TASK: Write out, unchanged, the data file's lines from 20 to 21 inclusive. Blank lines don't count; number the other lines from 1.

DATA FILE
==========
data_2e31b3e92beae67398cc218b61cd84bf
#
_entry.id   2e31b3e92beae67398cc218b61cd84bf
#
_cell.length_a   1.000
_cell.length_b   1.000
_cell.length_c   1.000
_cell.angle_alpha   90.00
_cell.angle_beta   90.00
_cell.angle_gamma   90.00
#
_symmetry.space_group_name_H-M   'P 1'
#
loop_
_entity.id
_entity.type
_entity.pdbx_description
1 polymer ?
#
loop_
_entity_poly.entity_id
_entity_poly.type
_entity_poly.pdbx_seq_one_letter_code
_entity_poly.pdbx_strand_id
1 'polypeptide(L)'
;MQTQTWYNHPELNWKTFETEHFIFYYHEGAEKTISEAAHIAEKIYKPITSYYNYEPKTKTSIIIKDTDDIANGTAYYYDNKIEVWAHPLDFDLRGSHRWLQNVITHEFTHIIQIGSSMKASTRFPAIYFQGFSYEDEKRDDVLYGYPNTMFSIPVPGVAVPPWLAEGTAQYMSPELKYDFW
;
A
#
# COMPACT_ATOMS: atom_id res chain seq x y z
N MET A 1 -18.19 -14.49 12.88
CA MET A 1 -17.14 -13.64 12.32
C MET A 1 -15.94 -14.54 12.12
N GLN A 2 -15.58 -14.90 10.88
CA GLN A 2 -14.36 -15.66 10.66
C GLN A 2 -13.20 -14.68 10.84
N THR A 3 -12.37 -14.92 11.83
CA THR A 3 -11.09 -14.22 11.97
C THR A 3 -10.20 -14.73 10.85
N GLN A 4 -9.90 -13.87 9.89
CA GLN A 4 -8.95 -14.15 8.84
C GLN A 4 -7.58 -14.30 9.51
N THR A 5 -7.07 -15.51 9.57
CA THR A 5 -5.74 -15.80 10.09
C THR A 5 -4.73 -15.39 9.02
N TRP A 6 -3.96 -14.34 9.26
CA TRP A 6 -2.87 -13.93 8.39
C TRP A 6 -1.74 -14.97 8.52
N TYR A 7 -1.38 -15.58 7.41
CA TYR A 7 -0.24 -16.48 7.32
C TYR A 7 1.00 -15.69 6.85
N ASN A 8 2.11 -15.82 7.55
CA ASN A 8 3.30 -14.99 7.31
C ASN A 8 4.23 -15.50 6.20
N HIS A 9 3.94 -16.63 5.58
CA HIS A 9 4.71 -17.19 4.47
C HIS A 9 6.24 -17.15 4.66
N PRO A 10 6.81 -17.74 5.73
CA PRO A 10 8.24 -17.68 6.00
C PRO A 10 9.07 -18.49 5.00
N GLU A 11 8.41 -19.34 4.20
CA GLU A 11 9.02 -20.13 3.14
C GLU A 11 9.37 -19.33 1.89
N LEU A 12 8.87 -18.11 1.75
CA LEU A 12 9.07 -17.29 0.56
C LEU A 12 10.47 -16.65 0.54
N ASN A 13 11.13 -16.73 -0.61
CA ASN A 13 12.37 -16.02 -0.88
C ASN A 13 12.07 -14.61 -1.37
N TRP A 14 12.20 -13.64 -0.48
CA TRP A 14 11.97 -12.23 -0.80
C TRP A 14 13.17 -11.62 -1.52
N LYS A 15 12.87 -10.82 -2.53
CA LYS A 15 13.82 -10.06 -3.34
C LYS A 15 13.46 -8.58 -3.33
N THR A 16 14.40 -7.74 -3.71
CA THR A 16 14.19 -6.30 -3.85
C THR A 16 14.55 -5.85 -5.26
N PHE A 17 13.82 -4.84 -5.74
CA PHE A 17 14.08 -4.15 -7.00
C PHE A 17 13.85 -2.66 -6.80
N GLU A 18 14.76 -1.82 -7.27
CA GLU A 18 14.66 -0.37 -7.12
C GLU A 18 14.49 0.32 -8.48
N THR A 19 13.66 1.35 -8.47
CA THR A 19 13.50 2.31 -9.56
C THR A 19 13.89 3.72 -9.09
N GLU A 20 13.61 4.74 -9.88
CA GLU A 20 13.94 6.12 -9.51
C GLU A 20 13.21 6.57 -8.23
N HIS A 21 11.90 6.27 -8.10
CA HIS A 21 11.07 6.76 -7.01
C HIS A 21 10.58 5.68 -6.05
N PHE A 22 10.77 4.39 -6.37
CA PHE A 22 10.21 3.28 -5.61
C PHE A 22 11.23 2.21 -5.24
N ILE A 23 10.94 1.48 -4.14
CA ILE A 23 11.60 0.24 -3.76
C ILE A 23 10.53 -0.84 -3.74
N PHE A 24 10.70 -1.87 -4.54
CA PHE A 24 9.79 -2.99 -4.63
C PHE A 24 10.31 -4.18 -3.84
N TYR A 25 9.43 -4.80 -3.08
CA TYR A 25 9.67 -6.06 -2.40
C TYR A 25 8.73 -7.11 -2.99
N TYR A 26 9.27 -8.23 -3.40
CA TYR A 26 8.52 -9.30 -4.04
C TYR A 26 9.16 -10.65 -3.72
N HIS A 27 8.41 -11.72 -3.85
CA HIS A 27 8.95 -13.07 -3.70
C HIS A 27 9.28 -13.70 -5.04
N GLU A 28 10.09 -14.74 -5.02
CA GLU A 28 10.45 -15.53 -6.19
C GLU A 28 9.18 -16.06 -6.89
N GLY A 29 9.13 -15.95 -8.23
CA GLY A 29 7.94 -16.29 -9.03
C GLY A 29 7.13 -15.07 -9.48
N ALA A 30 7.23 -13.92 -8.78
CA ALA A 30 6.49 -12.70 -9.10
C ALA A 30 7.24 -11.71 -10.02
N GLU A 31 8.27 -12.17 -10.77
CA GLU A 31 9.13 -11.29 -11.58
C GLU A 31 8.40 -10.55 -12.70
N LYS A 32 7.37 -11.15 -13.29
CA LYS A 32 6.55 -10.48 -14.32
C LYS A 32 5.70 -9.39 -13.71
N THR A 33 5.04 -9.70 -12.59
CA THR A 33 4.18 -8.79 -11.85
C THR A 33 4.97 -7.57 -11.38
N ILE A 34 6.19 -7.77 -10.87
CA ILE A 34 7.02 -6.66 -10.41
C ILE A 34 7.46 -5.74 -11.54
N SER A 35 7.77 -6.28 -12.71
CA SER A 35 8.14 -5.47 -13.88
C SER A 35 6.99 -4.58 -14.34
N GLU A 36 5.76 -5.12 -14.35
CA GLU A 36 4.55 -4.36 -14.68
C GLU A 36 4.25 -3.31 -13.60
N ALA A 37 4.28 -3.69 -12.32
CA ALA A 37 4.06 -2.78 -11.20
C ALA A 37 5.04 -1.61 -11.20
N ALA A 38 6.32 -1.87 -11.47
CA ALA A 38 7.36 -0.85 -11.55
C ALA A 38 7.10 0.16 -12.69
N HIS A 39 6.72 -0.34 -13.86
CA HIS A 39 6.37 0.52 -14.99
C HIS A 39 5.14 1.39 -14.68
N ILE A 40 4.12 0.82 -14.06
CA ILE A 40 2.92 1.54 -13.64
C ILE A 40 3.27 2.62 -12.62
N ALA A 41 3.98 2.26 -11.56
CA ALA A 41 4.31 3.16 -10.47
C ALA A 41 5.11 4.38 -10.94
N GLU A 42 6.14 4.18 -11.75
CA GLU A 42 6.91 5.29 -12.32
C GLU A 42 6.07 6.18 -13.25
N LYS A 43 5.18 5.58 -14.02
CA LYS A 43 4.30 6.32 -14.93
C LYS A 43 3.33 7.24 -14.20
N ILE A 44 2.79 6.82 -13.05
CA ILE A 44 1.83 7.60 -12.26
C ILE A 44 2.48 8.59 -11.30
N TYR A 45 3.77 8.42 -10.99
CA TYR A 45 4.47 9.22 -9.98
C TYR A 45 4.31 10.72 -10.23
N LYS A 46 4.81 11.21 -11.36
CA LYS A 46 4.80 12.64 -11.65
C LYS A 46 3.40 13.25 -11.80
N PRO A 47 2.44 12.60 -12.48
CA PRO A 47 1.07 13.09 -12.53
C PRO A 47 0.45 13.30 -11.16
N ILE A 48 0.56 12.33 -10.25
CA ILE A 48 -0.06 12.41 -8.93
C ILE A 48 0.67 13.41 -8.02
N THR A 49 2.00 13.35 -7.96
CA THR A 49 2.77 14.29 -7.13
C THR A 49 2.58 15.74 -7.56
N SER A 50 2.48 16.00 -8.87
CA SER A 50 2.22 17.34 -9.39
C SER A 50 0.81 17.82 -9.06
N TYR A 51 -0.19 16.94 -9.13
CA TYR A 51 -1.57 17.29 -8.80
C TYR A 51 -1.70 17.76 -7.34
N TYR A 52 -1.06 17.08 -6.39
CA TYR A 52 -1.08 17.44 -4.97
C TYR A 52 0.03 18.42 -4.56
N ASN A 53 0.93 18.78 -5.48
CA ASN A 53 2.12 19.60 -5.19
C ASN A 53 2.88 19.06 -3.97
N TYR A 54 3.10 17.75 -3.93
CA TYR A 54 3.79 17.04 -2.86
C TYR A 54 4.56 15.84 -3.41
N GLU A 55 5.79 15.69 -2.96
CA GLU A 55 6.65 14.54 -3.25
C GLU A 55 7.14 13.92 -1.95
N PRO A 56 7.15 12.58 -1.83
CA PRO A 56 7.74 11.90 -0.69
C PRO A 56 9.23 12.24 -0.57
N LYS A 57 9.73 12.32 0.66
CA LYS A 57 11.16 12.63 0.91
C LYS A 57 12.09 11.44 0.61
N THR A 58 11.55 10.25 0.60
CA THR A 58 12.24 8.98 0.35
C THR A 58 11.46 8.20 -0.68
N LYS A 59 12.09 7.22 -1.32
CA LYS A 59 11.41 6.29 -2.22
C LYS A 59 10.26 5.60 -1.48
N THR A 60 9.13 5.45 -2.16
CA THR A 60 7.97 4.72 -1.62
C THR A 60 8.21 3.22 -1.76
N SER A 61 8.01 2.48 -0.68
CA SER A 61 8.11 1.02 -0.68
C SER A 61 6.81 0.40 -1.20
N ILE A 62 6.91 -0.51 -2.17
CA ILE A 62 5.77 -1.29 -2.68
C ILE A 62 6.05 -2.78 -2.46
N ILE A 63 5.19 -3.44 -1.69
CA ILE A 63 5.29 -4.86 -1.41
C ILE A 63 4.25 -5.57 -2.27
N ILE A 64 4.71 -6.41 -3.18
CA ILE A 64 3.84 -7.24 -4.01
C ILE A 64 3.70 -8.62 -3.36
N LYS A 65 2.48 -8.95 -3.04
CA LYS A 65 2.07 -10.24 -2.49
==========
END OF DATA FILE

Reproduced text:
loop_
_entity_poly.entity_id